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The Learning Conference 2003

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Cross-Cultural Communication Experiences and Perceptions of Australian Students Living in Japan. The Japanese Communicative Style: Contexts, Embedded Stereotypes and Transition

Tsuneiko Nawano, John Annakis.

Cross-Cultural Communication experiences and perceptions of Australian students living in Japan. The Japanese communicative style: Contexts, embedded stereotypes and transition.


“Those who know do not speak; those who speak do not know”
A Japanese proverb cited by Kaz Okazaki & Suella Mair (1998)

In Japan eloquent and articulate persons are often thought not to be trust-worthy and the Japanese communicative style has been regarded as mysterious by many so-called Japanologists. According to Loveday (1986: 112) “The Japanese have been labelled as ‘inscrutable Orientals’, their communicative world shrouded in mystery, suspicion and supposed impenetrability.” It was described by Irwin (1996) as unfathomable.

The purpose of this paper was to primarily review the literature on cross-cultural communication between Japanese and English speaking cultures and identify sources of differences which are embedded in various contexts such as history, culture, education, business and general society. Twenty-one Australian students and one American student who have lived in Japan more than six months and who can communicate reasonably well in the Japanese language were interviewed and were asked how they perceived Japanese communicative style. The perceptions of the Japanese Communicative Style as identified by mainstream literature as being collectivist, ritualistic and high context in culture correlated closely to the perceptions of students sampled in this research. More importantly this research has identified some contrasting factors to past mainstream literature on this topic, in particular differences in the Japanese Communicative style when you consider formal and informal settings, age factor and geographical regional factors. The authors suggest that the Japanese Communicative style is in transition.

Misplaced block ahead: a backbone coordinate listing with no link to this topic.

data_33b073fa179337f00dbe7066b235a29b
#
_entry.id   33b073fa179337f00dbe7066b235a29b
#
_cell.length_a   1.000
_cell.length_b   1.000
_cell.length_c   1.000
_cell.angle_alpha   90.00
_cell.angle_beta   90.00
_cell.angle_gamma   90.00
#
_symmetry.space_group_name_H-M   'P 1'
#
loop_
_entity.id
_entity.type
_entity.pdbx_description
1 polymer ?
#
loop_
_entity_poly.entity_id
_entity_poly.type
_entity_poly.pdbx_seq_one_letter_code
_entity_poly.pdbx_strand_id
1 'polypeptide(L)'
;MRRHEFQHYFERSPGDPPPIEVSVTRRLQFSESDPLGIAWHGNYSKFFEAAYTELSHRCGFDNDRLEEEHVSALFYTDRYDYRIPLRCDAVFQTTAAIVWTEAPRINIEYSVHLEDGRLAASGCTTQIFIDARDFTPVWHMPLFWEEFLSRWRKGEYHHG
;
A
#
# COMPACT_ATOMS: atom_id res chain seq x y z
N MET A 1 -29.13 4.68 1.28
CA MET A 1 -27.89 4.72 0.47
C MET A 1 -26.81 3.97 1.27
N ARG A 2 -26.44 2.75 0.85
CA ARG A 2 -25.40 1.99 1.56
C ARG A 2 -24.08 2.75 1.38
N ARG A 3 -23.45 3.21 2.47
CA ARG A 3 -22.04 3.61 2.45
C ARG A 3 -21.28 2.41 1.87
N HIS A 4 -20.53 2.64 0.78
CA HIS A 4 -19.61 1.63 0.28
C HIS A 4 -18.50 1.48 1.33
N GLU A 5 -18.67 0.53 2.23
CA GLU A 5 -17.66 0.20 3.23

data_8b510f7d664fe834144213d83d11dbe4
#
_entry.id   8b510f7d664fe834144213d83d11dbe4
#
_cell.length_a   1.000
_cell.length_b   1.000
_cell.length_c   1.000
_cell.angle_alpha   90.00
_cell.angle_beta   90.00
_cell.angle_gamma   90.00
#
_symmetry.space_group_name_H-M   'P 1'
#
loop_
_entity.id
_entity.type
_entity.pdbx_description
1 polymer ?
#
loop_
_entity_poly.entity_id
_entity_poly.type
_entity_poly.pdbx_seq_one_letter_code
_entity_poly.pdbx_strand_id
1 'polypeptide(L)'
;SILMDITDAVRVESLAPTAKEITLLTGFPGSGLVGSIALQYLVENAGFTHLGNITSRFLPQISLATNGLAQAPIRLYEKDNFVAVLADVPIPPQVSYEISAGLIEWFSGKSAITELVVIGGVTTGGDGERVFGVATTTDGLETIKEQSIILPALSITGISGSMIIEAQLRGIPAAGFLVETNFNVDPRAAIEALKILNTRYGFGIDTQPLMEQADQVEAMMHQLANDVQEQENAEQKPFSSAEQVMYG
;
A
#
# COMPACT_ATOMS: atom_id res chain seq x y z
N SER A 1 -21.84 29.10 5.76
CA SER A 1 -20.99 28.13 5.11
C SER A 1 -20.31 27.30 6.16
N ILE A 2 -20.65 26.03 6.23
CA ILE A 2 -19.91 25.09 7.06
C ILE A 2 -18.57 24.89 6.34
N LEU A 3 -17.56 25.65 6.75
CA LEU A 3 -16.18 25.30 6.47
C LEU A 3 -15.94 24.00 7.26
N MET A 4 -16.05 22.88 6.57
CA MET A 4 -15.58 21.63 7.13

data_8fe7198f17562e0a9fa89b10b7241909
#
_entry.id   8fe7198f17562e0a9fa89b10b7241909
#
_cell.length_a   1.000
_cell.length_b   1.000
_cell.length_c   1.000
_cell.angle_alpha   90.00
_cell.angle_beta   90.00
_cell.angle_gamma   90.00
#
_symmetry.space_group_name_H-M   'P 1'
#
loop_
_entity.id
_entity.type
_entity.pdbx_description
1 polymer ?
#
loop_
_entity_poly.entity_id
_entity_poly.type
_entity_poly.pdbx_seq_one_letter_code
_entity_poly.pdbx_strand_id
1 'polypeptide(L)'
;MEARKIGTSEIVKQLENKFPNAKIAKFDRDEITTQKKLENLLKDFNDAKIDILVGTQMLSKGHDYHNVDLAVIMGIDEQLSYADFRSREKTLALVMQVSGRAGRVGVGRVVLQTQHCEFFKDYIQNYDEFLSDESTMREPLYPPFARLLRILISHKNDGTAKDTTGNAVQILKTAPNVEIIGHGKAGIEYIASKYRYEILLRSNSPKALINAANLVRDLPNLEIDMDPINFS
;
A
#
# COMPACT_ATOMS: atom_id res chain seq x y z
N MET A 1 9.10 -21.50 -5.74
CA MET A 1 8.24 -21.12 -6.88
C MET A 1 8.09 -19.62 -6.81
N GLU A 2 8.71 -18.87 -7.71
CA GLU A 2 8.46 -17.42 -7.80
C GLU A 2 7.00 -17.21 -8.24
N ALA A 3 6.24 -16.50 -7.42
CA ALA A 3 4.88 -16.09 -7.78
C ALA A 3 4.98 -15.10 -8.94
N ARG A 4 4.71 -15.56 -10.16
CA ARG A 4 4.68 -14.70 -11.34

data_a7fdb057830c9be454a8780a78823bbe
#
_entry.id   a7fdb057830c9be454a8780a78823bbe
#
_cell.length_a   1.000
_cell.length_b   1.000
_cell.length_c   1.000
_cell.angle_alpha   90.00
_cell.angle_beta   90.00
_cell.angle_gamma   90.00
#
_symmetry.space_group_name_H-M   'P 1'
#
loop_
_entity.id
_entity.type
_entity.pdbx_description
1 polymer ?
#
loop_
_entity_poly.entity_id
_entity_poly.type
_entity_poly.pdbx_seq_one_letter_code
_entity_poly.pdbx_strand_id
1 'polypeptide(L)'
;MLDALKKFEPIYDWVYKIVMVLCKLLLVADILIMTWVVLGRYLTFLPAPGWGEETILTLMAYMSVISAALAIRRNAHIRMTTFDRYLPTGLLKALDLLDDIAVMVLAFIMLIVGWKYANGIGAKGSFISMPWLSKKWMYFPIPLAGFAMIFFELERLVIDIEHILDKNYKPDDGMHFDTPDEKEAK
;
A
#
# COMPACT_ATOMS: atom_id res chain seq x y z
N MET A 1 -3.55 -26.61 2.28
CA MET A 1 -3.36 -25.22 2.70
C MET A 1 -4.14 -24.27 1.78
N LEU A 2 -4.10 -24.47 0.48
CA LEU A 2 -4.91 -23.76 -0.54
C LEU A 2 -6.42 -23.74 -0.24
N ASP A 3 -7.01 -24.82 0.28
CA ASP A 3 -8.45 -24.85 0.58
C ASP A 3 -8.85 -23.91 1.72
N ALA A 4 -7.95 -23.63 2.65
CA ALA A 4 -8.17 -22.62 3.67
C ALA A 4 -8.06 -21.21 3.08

Tsuneiko Nawano  (Australia)
School of Business
Swinburne University of TEchnology

Mr Tsunehiko Nawano
BEd Kyoto University of Education (Japan)
MEd Griffith University

My specialist areas are in Japanese society and culture, in particular bi-culturalism, and foreign language teaching methodology. I lecture in Japanese language and am devoted to improving teaching materials and delivery, including interactive reading and listening packages for the web. I am currently carrying out research in cross-cultural communication, particularly related to the business environment.

Secon Author

John Annakis
BA (Soc Sci) Latrobe
Grad Dip Urb Policy & Research SUT

My areas of teaching and research include cross cultural management, knowledge management, industrial relations and organisational change
My Phd research is in the area of flexibility and surveillance in call centres.

John Annakis

John Annakis – Lecturer in Human Resource Management/Organisational Behaviour
Swinburne University of Technology

  • Japanese Communicative Style
  • Collectivist
  • Communitarianism
  • Ritualistic
  • High Context
  • Wa and harmony

(30 min Conference Paper, English)